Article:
Krimes marks one attempt to ensure that this statement starts to seem like a relic of a bygone mentality. Directed with compassion by Alysa Nahmias (who earlier this year also released a documentary about László Moholy-Nagy), this film offers an eye-opening look at how one artist is seeking to lift the veil on a part of American society that has been made largely invisible to the public. In the process, Nahmias considers how art can be a tool for resistance within the exploitative prison system of the U.S. One comment from Krimes, who went to art school prior to his incarceration, acts as a thesis for the film: “Art is what I know, so it was what I was making to survive.”
In “Marking Time,” Fleetwood often did not specify why the artists she included were imprisoned, in an attempt, she said, to avoid “categories of guilt and innocence.” Nahmias’s film goes in a different direction, examining his case extensively. Early on, we learn that Krimes was initially given a 70-month sentence for selling cocaine. (Krimes claims that the amount of cocaine he arrested for was deliberately overstated by authorities, which he describes as “typical practice” within the federal system.) He wound up serving five years.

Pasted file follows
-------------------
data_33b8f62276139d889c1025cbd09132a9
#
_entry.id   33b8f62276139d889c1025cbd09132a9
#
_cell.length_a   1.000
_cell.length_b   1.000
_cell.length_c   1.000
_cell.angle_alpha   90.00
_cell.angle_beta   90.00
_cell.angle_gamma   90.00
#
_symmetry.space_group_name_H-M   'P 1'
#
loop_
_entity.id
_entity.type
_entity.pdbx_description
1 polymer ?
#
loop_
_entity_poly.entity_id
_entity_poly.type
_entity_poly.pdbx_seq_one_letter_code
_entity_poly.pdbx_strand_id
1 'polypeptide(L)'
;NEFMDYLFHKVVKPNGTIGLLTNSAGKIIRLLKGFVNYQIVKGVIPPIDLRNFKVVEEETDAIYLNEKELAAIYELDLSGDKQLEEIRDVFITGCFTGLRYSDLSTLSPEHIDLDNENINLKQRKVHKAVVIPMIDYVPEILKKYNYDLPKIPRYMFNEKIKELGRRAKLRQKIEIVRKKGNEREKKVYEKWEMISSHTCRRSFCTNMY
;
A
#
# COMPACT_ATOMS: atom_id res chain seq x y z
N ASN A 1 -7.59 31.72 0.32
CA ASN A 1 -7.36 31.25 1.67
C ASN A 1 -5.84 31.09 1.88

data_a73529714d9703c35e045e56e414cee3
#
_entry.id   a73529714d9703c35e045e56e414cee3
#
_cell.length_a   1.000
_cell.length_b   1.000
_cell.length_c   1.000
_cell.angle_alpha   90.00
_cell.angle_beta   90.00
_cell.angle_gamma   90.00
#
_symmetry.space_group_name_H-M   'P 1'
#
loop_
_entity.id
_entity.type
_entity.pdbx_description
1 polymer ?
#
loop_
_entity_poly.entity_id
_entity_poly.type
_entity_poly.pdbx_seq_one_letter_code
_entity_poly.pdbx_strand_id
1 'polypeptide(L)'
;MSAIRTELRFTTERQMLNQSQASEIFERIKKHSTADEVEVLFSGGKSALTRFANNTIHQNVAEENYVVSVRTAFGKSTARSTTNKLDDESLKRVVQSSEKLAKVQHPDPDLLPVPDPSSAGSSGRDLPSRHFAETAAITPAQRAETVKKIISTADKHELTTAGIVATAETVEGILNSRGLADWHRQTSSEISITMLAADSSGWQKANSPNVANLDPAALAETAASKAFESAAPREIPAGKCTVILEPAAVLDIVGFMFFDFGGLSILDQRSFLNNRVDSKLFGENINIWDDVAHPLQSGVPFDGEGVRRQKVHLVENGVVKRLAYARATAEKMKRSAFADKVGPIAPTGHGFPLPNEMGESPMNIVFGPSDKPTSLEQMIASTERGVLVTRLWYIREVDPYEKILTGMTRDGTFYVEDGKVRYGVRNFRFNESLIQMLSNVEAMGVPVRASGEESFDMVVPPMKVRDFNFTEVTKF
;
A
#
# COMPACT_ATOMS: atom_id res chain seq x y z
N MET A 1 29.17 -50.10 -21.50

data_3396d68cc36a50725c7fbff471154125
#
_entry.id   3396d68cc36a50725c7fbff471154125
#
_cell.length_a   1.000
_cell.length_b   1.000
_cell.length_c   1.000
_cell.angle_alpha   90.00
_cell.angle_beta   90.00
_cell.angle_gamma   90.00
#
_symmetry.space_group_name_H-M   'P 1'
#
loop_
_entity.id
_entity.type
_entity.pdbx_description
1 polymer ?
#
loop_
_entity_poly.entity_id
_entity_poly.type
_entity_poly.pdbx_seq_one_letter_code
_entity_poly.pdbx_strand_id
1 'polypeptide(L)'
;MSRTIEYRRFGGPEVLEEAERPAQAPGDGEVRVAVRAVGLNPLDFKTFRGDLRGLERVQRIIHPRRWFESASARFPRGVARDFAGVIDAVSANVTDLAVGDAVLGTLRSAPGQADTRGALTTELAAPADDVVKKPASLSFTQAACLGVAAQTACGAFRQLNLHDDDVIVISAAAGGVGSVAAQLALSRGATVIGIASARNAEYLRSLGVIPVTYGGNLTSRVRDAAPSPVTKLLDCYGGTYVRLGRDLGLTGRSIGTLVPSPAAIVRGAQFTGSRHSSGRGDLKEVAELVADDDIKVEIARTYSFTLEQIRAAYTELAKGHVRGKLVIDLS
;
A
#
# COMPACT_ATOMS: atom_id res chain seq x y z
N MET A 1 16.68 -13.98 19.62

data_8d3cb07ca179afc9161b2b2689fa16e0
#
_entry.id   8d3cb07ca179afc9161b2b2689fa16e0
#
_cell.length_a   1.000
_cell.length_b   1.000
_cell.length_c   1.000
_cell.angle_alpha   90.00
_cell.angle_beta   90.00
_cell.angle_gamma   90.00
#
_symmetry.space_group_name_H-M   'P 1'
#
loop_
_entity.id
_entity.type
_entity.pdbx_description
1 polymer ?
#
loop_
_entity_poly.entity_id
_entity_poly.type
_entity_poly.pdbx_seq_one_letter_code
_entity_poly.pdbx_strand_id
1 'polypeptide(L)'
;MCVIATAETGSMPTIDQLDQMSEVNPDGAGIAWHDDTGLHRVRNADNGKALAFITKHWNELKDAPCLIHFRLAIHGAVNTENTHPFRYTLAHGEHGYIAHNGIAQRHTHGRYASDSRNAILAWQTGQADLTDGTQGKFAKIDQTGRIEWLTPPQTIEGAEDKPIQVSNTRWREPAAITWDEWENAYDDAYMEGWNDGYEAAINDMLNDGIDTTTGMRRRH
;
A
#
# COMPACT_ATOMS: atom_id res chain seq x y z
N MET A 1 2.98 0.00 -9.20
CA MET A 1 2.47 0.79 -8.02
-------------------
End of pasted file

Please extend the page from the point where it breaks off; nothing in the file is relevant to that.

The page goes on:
Behind bars, Krimes witnessed how racism is systemic in U.S. prisons—he was one of the few white faces among a sea of Black and Brown ones. Even before he got there, he thought that his sentence was light when compared to others. “It seemed to me that race was the main driving factor in that decision,” he tells Nahmias. “Honestly, it made me angry.”
To “disconnect” amid a racially segregated and often tense environment, Krimes turned to art. He began drawing the heads of prisoners onto saintly figures in the mold of those rendered centuries ago by Fra Angelico and the like, effectively complicating who really counts as being innocent. “We’re all some type of offender,” Krimes explains.